Thingyan Burmese New Year Water Festival

Food writer MiMi Aye explains how to celebrate Thingyan, and describes the (sometimes surprising) dishes enjoyed as part of the Burmese New Year celebrations. Burmese Thingyan is celebrated in April, and is also referred to as the Water Festival.

MiMi is the author of two cookbooks, Noodle! (100 Great Recipes), and Mandalay: Recipes & Tales From A Burmese Kitchen, both published by Bloomsbury Absolute.

“When I was growing up, the UK’s Burmese population was fairly pocketed across the country as the diaspora was made up of medics who had been posted all around – at one point, my family were in Wales.

There wasn’t really a cohesive community, so we’d try to get together any way we could for New Year. And - this sounds a bit posh but I promise it wasn’t! - we’d normally gather at the Ambassador’s house in London.

He threw a big garden party, all our Burmese friends would be there, his wife would put on a massive spread and there would be Burmese singers and dancers.

How to celebrate Burmese New Year, Thingyan

  • Water is a really important part of Thingyan. In Burma, and other countries that celebrate New Year then (like Thailand's Songkran and the Lao Republic's Pi Mai), April is the hottest month of the year. So the water is a way of cooling down, as well as a religious cleansing. 
  • Thingyan is a three-day celebration and gets progressively more raucous as it goes on. By day three people have got the buckets and hose pipes out. You definitely don’t want to wear anything see-through!
  • But in the UK in April it’s a bit colder, and the water element was a bit more traditional at the Ambassador’s parties. We had a big engraved silver bowl with scented spring water. You dip in a yellow flower (the Burmese padauk blossom), then gently flick it at people in a delicate manner to bless them for the year ahead.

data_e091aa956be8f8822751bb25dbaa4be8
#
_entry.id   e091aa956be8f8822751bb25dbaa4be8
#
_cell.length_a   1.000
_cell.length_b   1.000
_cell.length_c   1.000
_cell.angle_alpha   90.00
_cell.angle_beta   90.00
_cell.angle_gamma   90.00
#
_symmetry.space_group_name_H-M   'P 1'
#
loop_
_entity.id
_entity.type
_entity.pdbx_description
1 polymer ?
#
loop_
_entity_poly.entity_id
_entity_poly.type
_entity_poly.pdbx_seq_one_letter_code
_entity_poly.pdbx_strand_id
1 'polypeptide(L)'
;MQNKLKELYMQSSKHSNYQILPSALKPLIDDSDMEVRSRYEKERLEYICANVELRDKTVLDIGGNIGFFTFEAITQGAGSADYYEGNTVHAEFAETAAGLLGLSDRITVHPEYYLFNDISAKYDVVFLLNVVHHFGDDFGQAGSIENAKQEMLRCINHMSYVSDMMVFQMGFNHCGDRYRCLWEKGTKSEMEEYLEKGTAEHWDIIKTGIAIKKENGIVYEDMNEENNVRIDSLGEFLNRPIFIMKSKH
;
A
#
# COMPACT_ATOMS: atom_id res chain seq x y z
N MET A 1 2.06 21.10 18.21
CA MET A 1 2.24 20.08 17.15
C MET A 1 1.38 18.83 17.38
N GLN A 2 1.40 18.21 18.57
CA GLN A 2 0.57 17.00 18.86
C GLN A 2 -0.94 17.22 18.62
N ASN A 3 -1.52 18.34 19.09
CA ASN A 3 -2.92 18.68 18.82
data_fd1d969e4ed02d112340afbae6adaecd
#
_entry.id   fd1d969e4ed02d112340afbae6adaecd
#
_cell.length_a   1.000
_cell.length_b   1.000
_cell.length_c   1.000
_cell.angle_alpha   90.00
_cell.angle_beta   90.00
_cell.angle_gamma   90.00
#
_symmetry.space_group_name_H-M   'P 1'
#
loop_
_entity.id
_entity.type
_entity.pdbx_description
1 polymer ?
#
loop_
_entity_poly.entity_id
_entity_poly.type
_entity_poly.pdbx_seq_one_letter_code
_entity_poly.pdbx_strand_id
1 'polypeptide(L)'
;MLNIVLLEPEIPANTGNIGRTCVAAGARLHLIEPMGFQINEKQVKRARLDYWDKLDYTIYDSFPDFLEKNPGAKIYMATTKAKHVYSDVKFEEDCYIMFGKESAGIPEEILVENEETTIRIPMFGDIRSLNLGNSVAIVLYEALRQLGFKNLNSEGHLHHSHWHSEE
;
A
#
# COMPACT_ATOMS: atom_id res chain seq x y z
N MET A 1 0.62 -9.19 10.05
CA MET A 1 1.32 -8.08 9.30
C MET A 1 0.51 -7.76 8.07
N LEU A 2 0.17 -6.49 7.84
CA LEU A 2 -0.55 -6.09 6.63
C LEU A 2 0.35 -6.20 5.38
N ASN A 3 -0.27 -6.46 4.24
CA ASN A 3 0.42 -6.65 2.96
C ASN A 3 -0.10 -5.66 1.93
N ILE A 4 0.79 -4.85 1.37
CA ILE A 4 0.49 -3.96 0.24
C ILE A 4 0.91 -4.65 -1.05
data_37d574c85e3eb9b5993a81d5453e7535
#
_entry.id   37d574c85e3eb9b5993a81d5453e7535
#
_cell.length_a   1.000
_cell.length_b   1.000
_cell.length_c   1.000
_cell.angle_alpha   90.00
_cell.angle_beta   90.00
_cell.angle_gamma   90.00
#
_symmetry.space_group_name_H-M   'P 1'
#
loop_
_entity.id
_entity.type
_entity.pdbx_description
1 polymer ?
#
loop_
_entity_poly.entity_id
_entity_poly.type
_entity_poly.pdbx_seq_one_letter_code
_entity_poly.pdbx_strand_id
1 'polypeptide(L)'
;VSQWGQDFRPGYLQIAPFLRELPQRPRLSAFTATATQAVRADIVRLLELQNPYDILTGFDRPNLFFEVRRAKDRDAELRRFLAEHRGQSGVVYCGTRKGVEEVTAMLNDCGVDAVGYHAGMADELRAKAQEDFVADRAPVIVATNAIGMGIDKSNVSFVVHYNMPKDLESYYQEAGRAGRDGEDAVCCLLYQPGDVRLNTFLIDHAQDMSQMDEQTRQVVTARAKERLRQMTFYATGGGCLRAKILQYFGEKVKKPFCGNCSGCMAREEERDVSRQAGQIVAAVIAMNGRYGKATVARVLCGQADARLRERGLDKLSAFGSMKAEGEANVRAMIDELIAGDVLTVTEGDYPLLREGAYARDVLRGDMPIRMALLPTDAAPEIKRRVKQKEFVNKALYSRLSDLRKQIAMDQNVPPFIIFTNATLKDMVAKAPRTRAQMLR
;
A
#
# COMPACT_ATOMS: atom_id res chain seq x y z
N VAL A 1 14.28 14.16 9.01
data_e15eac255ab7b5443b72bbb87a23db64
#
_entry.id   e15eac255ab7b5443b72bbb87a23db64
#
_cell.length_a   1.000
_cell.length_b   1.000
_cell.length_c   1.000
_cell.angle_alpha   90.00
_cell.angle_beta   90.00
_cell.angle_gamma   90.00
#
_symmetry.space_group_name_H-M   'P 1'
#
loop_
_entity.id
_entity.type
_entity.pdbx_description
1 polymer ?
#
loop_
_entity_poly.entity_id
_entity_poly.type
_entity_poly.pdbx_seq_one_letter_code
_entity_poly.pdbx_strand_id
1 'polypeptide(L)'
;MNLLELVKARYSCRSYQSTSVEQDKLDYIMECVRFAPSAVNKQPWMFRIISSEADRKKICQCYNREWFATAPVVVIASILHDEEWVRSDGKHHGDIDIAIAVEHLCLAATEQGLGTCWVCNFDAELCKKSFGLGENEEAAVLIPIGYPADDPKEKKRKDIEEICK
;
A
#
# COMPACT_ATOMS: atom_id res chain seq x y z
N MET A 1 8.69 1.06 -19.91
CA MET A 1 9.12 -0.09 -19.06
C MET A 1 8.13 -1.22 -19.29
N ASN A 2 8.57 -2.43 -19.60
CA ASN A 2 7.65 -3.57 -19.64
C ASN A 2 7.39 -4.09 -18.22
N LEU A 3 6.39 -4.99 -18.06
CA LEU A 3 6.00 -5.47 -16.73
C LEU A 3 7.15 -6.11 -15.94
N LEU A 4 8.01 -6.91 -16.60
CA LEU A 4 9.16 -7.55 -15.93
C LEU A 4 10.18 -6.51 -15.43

Thingyan Burmese New Year Water Festival

What food to make at Thingyan: Mont Lone Yay Baw & Thingyan Rice

There are two main dishes specifically for Thingyan. 

1. The first is a rice flour dumpling, in which you put a piece of palm sugar jaggery. You roll it up and boil it, and the dumpling will rise to the top of the pot when it’s ready. It’s called mont lone yay baw, which literally means ‘round snack that floats’.

They’re similar to the Malaysian onde onde and also a little like Japanese mochi. They go all gooey and lovely. You grate over coconut to finish, and serve them on banana leaves. 

And here’s the naughty bit. In every tenth dumpling you put a Bird’s Eye chilli instead of jaggery! So when you hand them out to friends and family, every tenth person gets a chilli. It’s Russian roulette…!

But the dumplings really are something that everyone makes, it’s very communal. You get rolling parties with massive tubs of the dough and huge trays of sugar that everyone sits around.

 Mont Lone Yay Baw Burmese sticky rice balls for New Year Thingyan

2. The second specific Thingyan dish is one I have to admit I haven’t actually tried. It’s a lower Burma treat and I’m from upper Burma. It’s simply called Thingyan rice, and is made with paraffin wax, dried fish, with mango and plum pickles. I think the paraffin is just a token amount, and does sound very surprising, but it’s definitely in the recipe.

The reason I haven’t tried it is because the recipe is from a small ethnic group in the south. Burma is made of 135 ethnic groups. The food I cook, and the food in my book is from the Burman and Shan groups which are the largest, making up around 75% of the population.

You can imagine that the other 133 groups are much smaller numbers of people. The Mon people created Thingyan rice and it’s spread throughout lower Burma and is now very popular.

What should people cook if they are making Burmese feast for the first time?

Noodles! They’re considered more of a snack in Burma, but unlike some traditional rice dishes that come with all sorts of side dishes, noodles all go into one bowl. You can really play around with noodles too, and adjust the flavours with your choice of garnish too.

READ MORE: Everything you need to know about Burmese food. Or, shop Southeast Asian ingredients here.



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